Bilateral relations were placed on a formal footing with the signing of the German-Korean Treaty of Amity, Commerce and Navigation on 26 November 1883. After the Korean War of 1950 to 1953, which resulted in the country’s partition, close and trustful relations developed between the Federal Republic of Germany and the Republic of Korea.
In the 1960s and 1970s, Germany played a significant role in laying the foundations for Korea’s economic miracle. South Korea has changed from being one of the world’s poorest countries in the 1950s to the world’s twelfth-largest economy today – and from a recipient of development aid to a donor country.
Of particular importance for bilateral relations is the countries’ shared experience of division. The experience Germany gained through its reunification process – détente, rapprochement, the fall of the Wall and the ensuing reunification – gives Korean policy-makers and academics valuable ideas for developing their own policy solutions. In 2011, a high-level bilateral panel of experts meeting once a year was set up to strengthen and institutionalise exchange on the internal aspects of unification in cooperation between the Korean Ministry of Unification and the Federal Ministry for Economic Affairs and Energy. During then Foreign Minister Frank Walter Steinmeier’s visit to Korea in the autumn of 2014, another advisory body was set up to address the foreign policy implications of reunification in particular. This group concluded its work in 2017 with a final report for both Governments containing recommendations for closer cooperation, which are gradually being implemented.
Since 2002, representatives of civil society in Germany and Korea have been meeting to discuss current issues relating to bilateral relations as part of the German-Korean Forum. The Forum, which takes place alternately in Korea and Germany, is held in tandem with a bilateral youth forum at which participants discuss important topical issues from the point of view of young people and formulate recommendations. The 17th meeting of the German-Korean Forum took place in Daejeon from 24 to 26 October 2018. The next meeting will probably be held in Berlin this autumn.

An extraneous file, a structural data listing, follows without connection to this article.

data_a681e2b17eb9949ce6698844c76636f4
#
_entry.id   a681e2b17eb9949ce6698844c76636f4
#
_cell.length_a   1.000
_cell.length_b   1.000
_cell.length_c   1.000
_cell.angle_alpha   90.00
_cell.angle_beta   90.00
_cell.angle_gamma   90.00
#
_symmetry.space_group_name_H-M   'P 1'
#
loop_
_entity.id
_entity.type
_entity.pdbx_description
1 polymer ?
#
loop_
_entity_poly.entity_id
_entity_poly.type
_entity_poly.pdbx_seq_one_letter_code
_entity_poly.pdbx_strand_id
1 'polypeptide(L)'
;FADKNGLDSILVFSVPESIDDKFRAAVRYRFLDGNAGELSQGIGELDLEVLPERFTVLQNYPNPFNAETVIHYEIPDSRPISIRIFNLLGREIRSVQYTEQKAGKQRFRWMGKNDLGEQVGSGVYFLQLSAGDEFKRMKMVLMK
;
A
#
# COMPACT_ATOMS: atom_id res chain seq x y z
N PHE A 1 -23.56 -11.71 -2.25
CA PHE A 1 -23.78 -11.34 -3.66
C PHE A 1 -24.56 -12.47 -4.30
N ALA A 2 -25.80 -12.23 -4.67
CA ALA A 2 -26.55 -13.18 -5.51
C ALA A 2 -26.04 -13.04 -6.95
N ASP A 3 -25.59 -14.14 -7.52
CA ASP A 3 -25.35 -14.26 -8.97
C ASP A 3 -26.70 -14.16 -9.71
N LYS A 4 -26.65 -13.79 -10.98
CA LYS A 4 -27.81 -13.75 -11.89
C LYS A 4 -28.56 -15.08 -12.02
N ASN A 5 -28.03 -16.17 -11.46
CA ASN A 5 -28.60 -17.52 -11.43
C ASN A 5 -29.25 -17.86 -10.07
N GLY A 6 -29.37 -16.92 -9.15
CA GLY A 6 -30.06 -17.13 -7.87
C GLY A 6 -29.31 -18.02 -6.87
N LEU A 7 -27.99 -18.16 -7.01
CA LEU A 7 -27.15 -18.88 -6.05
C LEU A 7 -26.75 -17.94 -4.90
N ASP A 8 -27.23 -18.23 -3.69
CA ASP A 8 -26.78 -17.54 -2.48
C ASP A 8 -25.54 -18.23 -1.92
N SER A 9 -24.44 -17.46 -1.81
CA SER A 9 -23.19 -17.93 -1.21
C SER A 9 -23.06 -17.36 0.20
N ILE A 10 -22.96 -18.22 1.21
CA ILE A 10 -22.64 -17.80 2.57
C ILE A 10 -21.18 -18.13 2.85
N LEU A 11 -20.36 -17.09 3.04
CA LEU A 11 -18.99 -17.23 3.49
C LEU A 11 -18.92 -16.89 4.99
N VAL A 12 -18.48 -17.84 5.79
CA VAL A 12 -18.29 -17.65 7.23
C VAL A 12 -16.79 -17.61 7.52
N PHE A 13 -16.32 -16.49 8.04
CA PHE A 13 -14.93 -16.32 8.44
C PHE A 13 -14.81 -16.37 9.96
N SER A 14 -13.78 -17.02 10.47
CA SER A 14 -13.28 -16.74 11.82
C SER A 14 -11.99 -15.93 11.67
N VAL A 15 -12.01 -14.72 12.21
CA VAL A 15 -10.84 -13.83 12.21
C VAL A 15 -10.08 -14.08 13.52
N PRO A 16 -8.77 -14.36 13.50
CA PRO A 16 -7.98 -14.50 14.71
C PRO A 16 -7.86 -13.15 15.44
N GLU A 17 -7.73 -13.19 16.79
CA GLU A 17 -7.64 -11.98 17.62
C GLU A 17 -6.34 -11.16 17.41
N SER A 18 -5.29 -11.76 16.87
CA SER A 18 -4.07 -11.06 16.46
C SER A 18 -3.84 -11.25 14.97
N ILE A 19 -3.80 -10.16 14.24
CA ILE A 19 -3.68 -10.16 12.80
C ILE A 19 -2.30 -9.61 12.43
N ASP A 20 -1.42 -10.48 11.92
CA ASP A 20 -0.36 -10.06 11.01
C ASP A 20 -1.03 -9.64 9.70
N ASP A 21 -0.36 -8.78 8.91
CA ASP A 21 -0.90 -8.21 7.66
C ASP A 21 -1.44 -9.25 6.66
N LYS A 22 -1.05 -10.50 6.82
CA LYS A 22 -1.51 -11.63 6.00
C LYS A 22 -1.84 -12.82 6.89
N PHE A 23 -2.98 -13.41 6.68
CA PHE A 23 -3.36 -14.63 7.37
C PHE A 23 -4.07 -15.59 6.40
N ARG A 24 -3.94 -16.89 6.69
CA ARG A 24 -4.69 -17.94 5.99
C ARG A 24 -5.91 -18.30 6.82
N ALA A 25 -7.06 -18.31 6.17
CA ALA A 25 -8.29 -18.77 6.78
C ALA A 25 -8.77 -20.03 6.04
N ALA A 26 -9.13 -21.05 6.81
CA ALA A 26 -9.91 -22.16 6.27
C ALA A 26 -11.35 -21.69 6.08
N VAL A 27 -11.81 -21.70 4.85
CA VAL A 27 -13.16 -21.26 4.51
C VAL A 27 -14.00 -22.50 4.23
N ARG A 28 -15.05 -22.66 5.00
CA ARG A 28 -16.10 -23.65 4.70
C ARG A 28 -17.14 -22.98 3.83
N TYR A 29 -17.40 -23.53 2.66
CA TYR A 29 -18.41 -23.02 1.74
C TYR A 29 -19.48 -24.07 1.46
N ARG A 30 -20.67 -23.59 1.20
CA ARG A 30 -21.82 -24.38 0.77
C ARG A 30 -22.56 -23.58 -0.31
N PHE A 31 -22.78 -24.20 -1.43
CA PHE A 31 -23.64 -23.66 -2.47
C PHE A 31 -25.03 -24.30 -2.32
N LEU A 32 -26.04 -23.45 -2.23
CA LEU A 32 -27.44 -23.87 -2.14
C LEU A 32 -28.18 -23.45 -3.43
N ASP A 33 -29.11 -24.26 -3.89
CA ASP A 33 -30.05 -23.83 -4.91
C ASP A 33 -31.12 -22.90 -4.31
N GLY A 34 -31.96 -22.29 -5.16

Shared concerns bring Korea and Germany together: strengthening effective multilateralism, consolidating the global economic and financial system within the framework of the G20, participating in peacekeeping operations, upholding democratic and rule of law structures, protecting human rights, preventing climate change and ensuring the non proliferation of weapons of mass destruction. On his first overseas trip since taking office, President Moon Jae in visited Berlin and Hamburg from 5 to 8 July 2017, meeting with Federal President Frank Walter Steinmeier and Federal Chancellor Angela Merkel, among others. Germany’s Federal President Steinmeier paid an official visit to Korea from 7 to 10 February 2018, during which he attended the opening ceremony of the Winter Olympics in Pyeonchang. Federal Foreign Minister Heiko Maas visited Korea from 25 to 26 July 2018.
Economic relations and education